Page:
By drawing on Hong Kong as a theoretical case to study the phenomenon of alienation between older people and society, we aimed to extend our knowledge of older people’s loneliness beyond what has primarily been learned from Western settings. More importantly, however, through the present study we aimed to bring the less studied relationship between older people and the society into a reconceptualisation of loneliness among the older population. Such an approach would demonstrate the importance of examining alienation at the societal level of older people’s social worlds and take us beyond the notion that interpersonal relations are the primary dimension to be considered. Accordingly, an inductive and interpretive methodological approach was adopted to explore central themes that would emerge from first-hand, experiential data. Findings would also shed light on new ways to address loneliness among older people living in an urban environment, whether situated in Hong Kong or in similar socioeconomic settings. Thus, this study set out to answer the following question. What are the ways in which alienation at the societal level is experienced by older people living urban lives in Hong Kong?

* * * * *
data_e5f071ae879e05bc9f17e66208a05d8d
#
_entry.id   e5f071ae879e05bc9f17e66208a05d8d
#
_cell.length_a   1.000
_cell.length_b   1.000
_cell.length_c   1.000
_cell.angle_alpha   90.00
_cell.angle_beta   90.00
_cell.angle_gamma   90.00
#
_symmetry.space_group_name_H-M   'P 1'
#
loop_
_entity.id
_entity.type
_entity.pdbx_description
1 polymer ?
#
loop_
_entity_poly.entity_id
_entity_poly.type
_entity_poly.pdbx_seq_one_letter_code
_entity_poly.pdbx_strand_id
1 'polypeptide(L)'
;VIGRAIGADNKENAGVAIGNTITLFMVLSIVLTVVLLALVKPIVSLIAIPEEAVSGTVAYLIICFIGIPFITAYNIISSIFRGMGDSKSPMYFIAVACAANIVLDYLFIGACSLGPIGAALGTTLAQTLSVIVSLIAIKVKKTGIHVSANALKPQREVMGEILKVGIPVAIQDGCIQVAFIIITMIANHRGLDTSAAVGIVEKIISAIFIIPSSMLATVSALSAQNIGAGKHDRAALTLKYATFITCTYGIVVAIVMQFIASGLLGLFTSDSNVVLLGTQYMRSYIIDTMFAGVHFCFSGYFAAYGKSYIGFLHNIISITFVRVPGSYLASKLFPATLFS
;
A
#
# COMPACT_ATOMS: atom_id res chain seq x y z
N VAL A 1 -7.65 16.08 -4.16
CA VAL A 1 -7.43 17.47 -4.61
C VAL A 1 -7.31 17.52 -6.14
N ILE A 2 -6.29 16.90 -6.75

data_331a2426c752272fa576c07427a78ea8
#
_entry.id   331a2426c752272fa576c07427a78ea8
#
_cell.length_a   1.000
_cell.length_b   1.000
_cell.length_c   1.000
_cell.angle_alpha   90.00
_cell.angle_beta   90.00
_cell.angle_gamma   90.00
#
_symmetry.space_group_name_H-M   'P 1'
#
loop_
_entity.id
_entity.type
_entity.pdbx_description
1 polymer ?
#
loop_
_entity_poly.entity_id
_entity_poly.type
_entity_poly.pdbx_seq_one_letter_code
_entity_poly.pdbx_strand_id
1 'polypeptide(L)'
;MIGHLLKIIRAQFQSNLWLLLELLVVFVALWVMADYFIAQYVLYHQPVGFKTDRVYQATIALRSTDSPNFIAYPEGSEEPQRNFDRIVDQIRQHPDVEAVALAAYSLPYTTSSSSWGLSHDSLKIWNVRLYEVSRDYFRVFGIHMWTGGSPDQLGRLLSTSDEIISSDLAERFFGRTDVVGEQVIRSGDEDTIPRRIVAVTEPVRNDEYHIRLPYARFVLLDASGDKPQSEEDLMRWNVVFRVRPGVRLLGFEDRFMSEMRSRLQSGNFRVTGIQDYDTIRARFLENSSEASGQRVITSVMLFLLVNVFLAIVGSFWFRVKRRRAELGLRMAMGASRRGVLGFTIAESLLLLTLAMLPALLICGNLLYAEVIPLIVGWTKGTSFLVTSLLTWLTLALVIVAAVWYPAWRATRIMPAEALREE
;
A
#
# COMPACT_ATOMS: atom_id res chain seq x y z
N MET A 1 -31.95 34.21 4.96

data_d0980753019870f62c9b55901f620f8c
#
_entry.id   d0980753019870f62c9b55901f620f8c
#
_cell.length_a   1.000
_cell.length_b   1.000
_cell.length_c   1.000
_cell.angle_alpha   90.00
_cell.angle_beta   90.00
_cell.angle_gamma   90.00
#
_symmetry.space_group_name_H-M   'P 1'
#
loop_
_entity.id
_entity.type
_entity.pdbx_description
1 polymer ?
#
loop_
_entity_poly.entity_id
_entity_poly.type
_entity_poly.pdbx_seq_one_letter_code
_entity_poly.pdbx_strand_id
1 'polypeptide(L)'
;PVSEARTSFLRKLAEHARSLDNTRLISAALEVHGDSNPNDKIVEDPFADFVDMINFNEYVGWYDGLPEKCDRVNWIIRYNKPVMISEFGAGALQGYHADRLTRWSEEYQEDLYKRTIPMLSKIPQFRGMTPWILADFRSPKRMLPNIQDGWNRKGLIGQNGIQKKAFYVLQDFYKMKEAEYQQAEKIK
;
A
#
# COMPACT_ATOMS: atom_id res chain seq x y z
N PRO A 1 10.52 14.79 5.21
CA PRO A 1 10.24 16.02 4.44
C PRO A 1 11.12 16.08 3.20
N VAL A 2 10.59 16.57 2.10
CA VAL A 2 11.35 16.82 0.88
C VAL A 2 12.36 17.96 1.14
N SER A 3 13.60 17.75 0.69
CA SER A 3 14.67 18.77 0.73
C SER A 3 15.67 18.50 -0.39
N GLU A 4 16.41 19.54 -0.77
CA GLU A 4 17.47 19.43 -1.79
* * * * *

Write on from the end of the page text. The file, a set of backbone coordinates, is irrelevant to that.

2. Methods

To answer the research question, we set out to identify key components and underlying themes that represented alienation at the societal level from people’s subjective experiences of urban living in Hong Kong.

2.1. Design and Participants

Based on phenomenological assumptions, subjective meanings were sought through in-depth interviews. We employed a cross-sectional qualitative study design that enabled multiple perspectives to be sampled and examined alongside one another in the exploration of a new topic. Data were collected from four focus groups that comprised of 37 older people, 15 male and 22 female across two different age groups (aged 65 to 79 and aged 80 and above; for more details, see Table 1), to present a variety of perspectives from community-dwelling older people. Effort was made to obtain a balanced composition of age and gender within the group and this was usually the case except for the gender ratio in one group of elderly aged 80 and above, where male participants were very difficult to find or invite to the focus group. Some participants knew each other by face, others by first name, and some did not know each other. Participants were recruited through purposive sampling from four residential communities centred around public housing estates that operated under the Hong Kong government’s housing scheme for citizens who cannot afford private housing. According to the 2016 population by-census in Hong Kong [45], the percentages of the elderly population living in government-subsidised housing, i.e., public rental housing and subsidised home ownership housing are 36.7% and 19.2% respectively, while 42.8% lived in private permanent housing.
This study was carried out following the rules of the Declaration of Helsinki of 1975, revised in 2008. Research ethics approval was obtained from the Survey and Behavioural Research Ethics Committee (SBREC) of the Chinese University of Hong Kong. All focus group participants gave informed consent for participating in the research study and were compensated for their time with supermarket vouchers.